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Best Practices for Better Website Visibility 3rd September 2017

Best Practices for Better Website Visibility

The ability to rank your website on the first page of a search engine can make or break a business and competition is fierce. 4% of users don’t even make it to the second page of the search results. That’s a 95% drop off from the first page. Luckily there are three simple things you can do to your website right now to increase its visibility.

Google has indicated that these three best practices will play a factor in the ranking of your website. They can also enhance the security of your website too. First page websites will benefit from these steps too by changing the way users perceive your site.

1. Use HTTPS

It has been known for a while now (since 2014) that Google uses https connections as a ranking factor, therefore, you should already be using it. Recently, however, Google has changed the way it chooses to let its users know which sites are secure to use.


https visibility


Google has implemented a very visible sign on the search bar indicating that your site is safe to use. Without HTTPS Google displays a ‘Not Secure’ warning in red. Even if you are not sending private data over your website you should still consider implementing a secure connection. By doing this you’ll increase your website’s visibility. Having a secure connection should also decrease bounce rates as visitors to your site will feel safer.

Learn more about implementing https on your website here.


2. Optimizing website performance for visibility

Page speed, the rate a which your website loads, is a determining factor in a website’s ranking. A poor performing website will increase your bounce rate. This is because 40% of people abandon a website that takes longer than 3 seconds to load. As a result, it is critical that you are on top of your page speed game.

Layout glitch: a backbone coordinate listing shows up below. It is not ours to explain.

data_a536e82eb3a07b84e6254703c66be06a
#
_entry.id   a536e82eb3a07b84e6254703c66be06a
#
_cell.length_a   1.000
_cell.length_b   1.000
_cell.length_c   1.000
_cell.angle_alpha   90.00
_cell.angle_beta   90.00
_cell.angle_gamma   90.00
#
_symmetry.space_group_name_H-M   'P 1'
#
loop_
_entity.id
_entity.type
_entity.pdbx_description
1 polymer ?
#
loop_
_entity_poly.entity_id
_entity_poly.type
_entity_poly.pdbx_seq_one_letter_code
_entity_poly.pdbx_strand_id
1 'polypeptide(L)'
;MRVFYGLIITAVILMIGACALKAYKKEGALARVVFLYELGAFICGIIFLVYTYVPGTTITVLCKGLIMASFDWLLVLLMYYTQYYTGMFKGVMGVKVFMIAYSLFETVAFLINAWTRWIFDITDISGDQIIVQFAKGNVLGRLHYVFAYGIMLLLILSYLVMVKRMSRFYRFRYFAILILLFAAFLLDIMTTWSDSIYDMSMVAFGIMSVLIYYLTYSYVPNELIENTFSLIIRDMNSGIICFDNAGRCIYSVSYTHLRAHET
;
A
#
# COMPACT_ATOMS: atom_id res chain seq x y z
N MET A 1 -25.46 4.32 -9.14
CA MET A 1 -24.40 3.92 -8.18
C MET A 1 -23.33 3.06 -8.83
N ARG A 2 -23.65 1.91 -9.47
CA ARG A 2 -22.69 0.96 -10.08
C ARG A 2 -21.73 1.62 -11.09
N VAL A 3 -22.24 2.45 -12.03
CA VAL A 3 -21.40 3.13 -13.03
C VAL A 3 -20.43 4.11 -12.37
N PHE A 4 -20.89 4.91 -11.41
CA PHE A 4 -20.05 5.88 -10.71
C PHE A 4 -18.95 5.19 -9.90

Eliminate render blocking content

Render blocking content can cause websites to load slower because the above the fold content has to load scripts before it can be rendered itself. Above the fold content is the content that is visible without scrolling. Therefore it is a good idea to load unnecessary scripts after the above the fold content.

Minify Javascript and CSS

Minimizing your javascript and CSS can have a profound effect on your page load times. Luckily you don’t need to do it yourself. You can use 
to minify both CSS and Javascript.

Optimise your images

Properly optimising your images can dramatically increase your page speed. First of all, make sure you are using the correct format for your images. Compressing images can reduce the time that takes to load them. Watch out that you don’t over compress lossy formats such as JPEGs. If you are using WordPress you can use the EWWW Image Optimizer.


Luckily, Google provides a tool that you can use to check your website’s page speed and it’s free.


page speed insights


Finally, on the topic of page speed. The image above is the page speed of Google. You’ll notice that even they have scored less than 100. It’s important to note that your website doesn’t need to score top marks. Only that you optimise it so that it can achieve the best score possible. Furthermore, you should be thinking about improving your page speed constantly.


3. Make your website responsive.

The topic of responsive websites requires a blog all of its own. In terms of visibility and performance, it’s essential that your website is just as fast if not faster than your desktop version. The tool mentioned above from Google shows you a different score for your mobile and desktop versions. There may be different requirements to increase your page speed for each one. One of the major changes you can make is using CSS media queries to deliver your mobile site rather than redirecting your users to a mobile version of the site.


So there we have it. Go spread your wings and optimise your website for better visibility and watch your website climb the mountain that is search engine results.